Troy’s Letter: September 20, 2010

27 09 2010

Elder Batty and I are standing by a disabled sign. We thought it was funny because the pregnant lady just looks like a fat man--haha.

Hey family!

I loved the letters this week.  They were all so awesome. I read every letter twice—haha.  I loved the pictures as well. Just to let you know, Mom—I have like 30 pictures to send, but this computer doesn’t take my memory card.  It’s pretty old.  Oh, and also I bought athletic shoes as well.

So my foot is doing a lot better.  Thanks for all the prayers.  When I woke up last Tuesday, it was about twice the size of my other foot—haha.  I couldn’t put any weight on it. I had my comp give me a blessing and we just kept working.  A lot of members were freaking me out.  Here in Chile, everyone is super dramatic, so they all told me if I didn’t go to the doctor I wouldn’t be able to use my foot for the rest of my life—haha.  So I called the mission house and they just told me to ice it and take Ibuprofen—which I did all week.  I honestly still don’t know what happened to it. It’s a pulled muscle or tendon somewhere in there.  It still hurts me a little to walk, but I’m sure by the end of the week it should be 100 percent again.

The funniest thing that happened this week was the crutch/cane I was walking around with this week.  Pamela, one of our investigators, gave me this crutch to walk around with, which helped a lot.  Elder Batty made so much fun of me—haha.  We were walking/hobbling down the street this week, when I crutched by this 90-year-old lady, like 3 feet tall.  She was using the same crutch that I was—haha.  She said, “I thought it was only us old people who walked around like this.”  Elder Batty almost died laughing. He said he really wanted to take a picture.

At Coquimbo's Pampilla

But besides the foot, this week was sooo sweet!  It was the week of the 18th of September, which means the entire week was a party.  Here in Chile if there is a holiday, they don’t celebrate for one day, they celebrate for an entire week.  They had this thing called the Pampilla.  You should look it up on the internet.  It just so turns out that the largest Pampilla in Chile is in Coquimbo.  The Pampilla is like a state fair which goes on for the whole week.  The thing is, everyone camps up there as well.  There are thousands and thousands of tents, games, stores, and Ferris wheels and rides and singing performances—and everything. It was absolutely ridiculous.  The coolest thing was that we got permission from the zone leaders to go up and see it, because Patricia and her family were camping up there.  So, we went and taught her whole family and then they showed us the sights.  The dad even bought us hats—haha.  It was sweet; Elder Batty won the shirt off of a drunken guy’s back—haha (long story).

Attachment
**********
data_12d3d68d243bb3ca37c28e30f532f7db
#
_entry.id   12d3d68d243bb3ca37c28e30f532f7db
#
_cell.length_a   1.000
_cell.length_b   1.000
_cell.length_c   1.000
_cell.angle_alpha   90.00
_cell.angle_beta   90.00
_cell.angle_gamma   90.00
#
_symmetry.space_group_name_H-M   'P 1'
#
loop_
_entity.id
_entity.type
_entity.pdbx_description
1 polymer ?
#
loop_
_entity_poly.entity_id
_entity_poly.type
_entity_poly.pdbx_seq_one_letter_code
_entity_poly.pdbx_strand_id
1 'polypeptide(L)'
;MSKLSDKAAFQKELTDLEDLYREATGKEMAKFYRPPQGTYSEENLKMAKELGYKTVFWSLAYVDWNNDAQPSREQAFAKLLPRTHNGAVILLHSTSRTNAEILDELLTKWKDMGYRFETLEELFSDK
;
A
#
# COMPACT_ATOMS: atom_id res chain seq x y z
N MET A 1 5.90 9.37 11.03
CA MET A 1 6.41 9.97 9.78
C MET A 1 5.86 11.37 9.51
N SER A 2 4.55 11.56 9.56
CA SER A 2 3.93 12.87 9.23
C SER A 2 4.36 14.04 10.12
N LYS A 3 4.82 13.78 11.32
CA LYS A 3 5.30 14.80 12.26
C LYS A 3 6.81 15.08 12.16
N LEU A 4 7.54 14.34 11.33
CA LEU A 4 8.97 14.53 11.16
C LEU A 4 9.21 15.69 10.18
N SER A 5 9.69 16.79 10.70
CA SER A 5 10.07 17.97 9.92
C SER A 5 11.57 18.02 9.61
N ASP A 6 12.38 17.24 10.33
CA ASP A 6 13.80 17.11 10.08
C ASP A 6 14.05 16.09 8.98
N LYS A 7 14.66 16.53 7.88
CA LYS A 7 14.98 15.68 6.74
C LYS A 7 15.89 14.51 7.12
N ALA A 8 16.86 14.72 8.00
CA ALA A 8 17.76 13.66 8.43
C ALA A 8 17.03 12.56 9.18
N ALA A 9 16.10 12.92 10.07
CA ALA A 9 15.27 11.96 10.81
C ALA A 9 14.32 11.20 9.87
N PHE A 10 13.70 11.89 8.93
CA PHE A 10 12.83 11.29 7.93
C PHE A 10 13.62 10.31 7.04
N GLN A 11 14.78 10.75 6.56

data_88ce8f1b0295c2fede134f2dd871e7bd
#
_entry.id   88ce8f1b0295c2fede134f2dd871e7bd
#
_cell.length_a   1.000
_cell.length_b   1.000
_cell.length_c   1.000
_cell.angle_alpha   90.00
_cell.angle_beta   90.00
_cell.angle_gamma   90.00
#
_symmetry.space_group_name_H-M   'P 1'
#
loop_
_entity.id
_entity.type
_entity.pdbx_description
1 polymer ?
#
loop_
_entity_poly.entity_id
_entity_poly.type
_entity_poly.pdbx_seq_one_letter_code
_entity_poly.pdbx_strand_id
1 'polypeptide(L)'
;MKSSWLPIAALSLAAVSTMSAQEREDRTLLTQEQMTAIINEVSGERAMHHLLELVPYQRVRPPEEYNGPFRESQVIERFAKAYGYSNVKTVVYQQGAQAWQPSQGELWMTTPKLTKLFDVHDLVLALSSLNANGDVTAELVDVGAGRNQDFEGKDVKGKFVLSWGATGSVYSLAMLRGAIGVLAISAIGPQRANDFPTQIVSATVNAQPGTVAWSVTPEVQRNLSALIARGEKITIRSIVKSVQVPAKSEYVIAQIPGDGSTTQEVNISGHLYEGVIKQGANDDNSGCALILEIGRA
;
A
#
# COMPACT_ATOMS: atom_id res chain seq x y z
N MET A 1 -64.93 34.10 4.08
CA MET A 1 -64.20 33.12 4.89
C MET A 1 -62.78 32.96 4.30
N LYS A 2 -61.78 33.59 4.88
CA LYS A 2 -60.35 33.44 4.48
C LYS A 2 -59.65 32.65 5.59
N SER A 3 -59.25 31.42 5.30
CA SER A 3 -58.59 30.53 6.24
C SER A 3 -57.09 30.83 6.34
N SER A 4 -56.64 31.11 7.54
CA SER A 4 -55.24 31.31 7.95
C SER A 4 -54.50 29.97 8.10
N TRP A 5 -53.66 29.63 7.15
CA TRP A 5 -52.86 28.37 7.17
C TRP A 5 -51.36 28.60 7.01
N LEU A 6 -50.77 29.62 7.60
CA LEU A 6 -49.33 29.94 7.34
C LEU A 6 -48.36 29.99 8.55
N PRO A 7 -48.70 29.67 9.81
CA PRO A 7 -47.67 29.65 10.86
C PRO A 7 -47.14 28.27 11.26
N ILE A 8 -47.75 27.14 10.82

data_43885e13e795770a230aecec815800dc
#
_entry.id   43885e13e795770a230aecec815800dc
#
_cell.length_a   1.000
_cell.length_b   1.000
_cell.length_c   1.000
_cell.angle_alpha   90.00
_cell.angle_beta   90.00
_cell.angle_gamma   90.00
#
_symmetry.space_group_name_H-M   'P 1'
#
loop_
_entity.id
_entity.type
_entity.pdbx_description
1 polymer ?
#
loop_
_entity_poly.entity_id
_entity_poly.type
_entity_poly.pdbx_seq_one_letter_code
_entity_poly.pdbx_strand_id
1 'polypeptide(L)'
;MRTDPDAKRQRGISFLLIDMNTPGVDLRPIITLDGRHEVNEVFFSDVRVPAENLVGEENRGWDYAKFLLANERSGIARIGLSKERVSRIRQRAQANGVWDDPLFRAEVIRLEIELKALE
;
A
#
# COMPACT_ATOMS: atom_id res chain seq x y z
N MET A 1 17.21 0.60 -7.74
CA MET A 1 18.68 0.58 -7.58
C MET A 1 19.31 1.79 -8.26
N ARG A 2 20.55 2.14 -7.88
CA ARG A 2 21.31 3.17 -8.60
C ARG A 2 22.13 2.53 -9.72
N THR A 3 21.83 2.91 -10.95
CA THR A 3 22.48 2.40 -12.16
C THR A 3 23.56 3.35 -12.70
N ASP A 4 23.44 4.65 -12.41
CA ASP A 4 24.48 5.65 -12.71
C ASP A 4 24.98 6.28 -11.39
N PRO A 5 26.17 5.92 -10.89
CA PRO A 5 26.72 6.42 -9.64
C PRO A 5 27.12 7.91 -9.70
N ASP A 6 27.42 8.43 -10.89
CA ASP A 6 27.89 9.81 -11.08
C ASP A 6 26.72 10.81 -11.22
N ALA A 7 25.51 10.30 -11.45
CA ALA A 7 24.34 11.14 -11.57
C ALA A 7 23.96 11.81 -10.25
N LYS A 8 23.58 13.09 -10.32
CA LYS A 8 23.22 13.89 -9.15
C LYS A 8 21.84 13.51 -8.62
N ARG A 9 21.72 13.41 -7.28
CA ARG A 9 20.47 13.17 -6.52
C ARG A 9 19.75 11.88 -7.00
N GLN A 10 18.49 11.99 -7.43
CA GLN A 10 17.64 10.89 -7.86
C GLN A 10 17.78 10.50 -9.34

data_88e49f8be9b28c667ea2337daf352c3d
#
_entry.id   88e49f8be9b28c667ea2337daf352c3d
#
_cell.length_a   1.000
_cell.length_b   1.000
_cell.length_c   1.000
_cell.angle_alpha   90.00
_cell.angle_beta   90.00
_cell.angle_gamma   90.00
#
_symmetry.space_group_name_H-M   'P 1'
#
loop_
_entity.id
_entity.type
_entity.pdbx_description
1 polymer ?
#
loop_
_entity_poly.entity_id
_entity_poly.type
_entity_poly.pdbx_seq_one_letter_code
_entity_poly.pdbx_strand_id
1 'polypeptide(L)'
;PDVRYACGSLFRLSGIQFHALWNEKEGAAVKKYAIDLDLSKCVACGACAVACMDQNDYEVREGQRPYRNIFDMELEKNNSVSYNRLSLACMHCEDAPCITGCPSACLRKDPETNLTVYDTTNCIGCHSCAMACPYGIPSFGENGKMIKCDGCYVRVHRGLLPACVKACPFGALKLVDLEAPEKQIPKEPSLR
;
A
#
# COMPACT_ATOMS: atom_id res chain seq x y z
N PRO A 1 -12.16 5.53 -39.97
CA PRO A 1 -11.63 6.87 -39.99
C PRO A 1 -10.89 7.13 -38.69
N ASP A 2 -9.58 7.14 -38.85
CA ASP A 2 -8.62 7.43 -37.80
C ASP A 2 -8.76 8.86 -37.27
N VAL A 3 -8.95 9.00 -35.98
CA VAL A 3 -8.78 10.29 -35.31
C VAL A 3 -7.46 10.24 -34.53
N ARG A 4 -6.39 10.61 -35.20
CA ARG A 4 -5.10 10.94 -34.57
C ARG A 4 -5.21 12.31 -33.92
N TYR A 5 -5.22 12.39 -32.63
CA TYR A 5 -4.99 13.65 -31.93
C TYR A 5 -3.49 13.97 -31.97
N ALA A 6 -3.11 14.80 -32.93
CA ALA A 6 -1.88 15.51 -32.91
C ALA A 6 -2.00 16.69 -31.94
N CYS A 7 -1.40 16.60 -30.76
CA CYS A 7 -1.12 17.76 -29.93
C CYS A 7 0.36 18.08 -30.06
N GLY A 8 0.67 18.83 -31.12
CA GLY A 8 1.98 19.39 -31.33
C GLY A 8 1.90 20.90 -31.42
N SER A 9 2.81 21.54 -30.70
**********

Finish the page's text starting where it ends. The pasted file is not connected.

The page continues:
So that was pretty much our week.  We couldn’t really do much teaching or tracting this week.  Our mission president told us to be at our pension early because the nights were dangerous.  We were told to look for opportunities to do service and spend time with the members.  I have to say, I have never eaten so much meat in my entire life.  Every single day of this celebration week, everyone barbeques. Meat, meat, and more meat.  We would seriously go from one BBQ to the next all week.  I think I gained ten pounds with just pure meat—haha.

The sweetest thing about this week definitely was the fact that all of our investigators are doing really really well.  Marcela, Igor, and Rocío all had their interviews Saturday and are ready to go for their baptisms Sunday.  Patricia, Pamela, and Jaime have their baptism interviews tomorrow at 7.  If everything goes well, we will have six baptisms this Sunday!  And Elder Hughes and his newbie have four this Sunday, too.  We are going to have ten new members in the ward!  Just imagine it!  We are all freaking out.  I can’t believe how blessed we are to be here in Coquimbo.  It’s amazing how many people are prepared for the gospel here.  If we show the Lord that we are willing to work hard for it, he puts those people in our path.  Now what we have to worry about is putting baptismal dates with more people than who we are working with.  We are working hard to keep the pool of investigators full so that after the baptisms, we aren’t left with nothing.  I know that the Lord will put families in our path this week.  I’m just excited to find them—haha.

I love the mission.  I know that I’m not only blessed here.  I can see how the Lord blesses the lives of our family as well.  Every time I read your letters, I can see the evidences of all of your many blessings.  It’s great to know that you are all doing well back home.

I can’t believe it but we are already at a change day again.  Next Monday is change day so I will let you know if I’m staying in Coquimbo or leaving.  It will be weird to have a different comp after having been with Elder Batty for 12 weeks, but I’m stoked all as well.  It’s weird to think I will be completing a year in the mission in less than 2 months. Sad.

I love you all,

Elder Teeples




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